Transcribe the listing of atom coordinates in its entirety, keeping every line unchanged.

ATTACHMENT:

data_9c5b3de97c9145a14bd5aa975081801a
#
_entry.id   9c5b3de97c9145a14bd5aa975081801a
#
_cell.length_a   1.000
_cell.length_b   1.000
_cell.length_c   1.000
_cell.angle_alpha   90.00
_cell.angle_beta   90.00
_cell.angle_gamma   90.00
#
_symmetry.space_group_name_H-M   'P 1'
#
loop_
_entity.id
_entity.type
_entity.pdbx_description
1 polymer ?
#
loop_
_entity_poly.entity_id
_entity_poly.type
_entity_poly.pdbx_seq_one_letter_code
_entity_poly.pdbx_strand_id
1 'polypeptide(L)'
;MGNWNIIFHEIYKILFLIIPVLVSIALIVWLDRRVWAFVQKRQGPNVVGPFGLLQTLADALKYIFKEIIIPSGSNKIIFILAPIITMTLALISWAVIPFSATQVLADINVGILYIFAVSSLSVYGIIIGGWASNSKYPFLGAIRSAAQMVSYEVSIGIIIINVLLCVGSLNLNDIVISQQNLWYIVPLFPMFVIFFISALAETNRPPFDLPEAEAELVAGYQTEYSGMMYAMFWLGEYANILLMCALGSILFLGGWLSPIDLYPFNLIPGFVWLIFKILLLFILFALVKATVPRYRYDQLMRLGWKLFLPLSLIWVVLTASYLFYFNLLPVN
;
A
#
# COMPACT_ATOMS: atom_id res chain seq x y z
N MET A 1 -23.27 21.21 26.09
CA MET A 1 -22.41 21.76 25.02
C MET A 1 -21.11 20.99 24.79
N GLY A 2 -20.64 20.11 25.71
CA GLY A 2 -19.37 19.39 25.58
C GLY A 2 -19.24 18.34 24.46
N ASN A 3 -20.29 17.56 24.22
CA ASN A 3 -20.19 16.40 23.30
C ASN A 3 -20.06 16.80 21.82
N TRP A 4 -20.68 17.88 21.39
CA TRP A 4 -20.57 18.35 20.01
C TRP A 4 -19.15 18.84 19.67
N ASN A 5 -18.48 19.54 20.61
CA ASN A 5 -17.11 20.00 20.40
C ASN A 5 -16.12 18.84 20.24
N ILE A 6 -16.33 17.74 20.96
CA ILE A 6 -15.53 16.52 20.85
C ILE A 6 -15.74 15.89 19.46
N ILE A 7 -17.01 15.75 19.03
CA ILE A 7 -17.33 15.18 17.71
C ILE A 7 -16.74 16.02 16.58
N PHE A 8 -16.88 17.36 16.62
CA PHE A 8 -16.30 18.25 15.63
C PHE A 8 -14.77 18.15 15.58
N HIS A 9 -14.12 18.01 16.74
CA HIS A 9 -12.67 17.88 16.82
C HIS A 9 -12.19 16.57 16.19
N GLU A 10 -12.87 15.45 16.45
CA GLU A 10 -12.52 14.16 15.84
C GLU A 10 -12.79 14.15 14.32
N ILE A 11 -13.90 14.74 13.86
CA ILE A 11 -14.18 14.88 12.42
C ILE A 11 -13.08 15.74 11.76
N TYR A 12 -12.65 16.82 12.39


data_9c5b3de97c9145a14bd5aa975081801a
#
_entry.id   9c5b3de97c9145a14bd5aa975081801a
#
_cell.length_a   1.000
_cell.length_b   1.000
_cell.length_c   1.000
_cell.angle_alpha   90.00
_cell.angle_beta   90.00
_cell.angle_gamma   90.00
#
_symmetry.space_group_name_H-M   'P 1'
#
loop_
_entity.id
_entity.type
_entity.pdbx_description
1 polymer ?
#
loop_
_entity_poly.entity_id
_entity_poly.type
_entity_poly.pdbx_seq_one_letter_code
_entity_poly.pdbx_strand_id
1 'polypeptide(L)'
;MGNWNIIFHEIYKILFLIIPVLVSIALIVWLDRRVWAFVQKRQGPNVVGPFGLLQTLADALKYIFKEIIIPSGSNKIIFILAPIITMTLALISWAVIPFSATQVLADINVGILYIFAVSSLSVYGIIIGGWASNSKYPFLGAIRSAAQMVSYEVSIGIIIINVLLCVGSLNLNDIVISQQNLWYIVPLFPMFVIFFISALAETNRPPFDLPEAEAELVAGYQTEYSGMMYAMFWLGEYANILLMCALGSILFLGGWLSPIDLYPFNLIPGFVWLIFKILLLFILFALVKATVPRYRYDQLMRLGWKLFLPLSLIWVVLTASYLFYFNLLPVN
;
A
#
# COMPACT_ATOMS: atom_id res chain seq x y z
N MET A 1 -23.27 21.21 26.09
CA MET A 1 -22.41 21.76 25.02
C MET A 1 -21.11 20.99 24.79
N GLY A 2 -20.64 20.11 25.71
CA GLY A 2 -19.37 19.39 25.58
C GLY A 2 -19.24 18.34 24.46
N ASN A 3 -20.29 17.56 24.22
CA ASN A 3 -20.19 16.40 23.30
C ASN A 3 -20.06 16.80 21.82
N TRP A 4 -20.68 17.88 21.39
CA TRP A 4 -20.57 18.35 20.01
C TRP A 4 -19.15 18.84 19.67
N ASN A 5 -18.48 19.54 20.61
CA ASN A 5 -17.11 20.00 20.40
C ASN A 5 -16.12 18.84 20.24
N ILE A 6 -16.33 17.74 20.96
CA ILE A 6 -15.53 16.52 20.85
C ILE A 6 -15.74 15.89 19.46
N ILE A 7 -17.01 15.75 19.03
CA ILE A 7 -17.33 15.18 17.71
C ILE A 7 -16.74 16.02 16.58
N PHE A 8 -16.88 17.36 16.62
CA PHE A 8 -16.30 18.25 15.63
C PHE A 8 -14.77 18.15 15.58
N HIS A 9 -14.12 18.01 16.74
CA HIS A 9 -12.67 17.88 16.82
C HIS A 9 -12.19 16.57 16.19
N GLU A 10 -12.87 15.45 16.45
CA GLU A 10 -12.52 14.16 15.84
C GLU A 10 -12.79 14.15 14.32
N ILE A 11 -13.90 14.74 13.86
CA ILE A 11 -14.18 14.88 12.42
C ILE A 11 -13.08 15.74 11.76
N TYR A 12 -12.65 16.82 12.39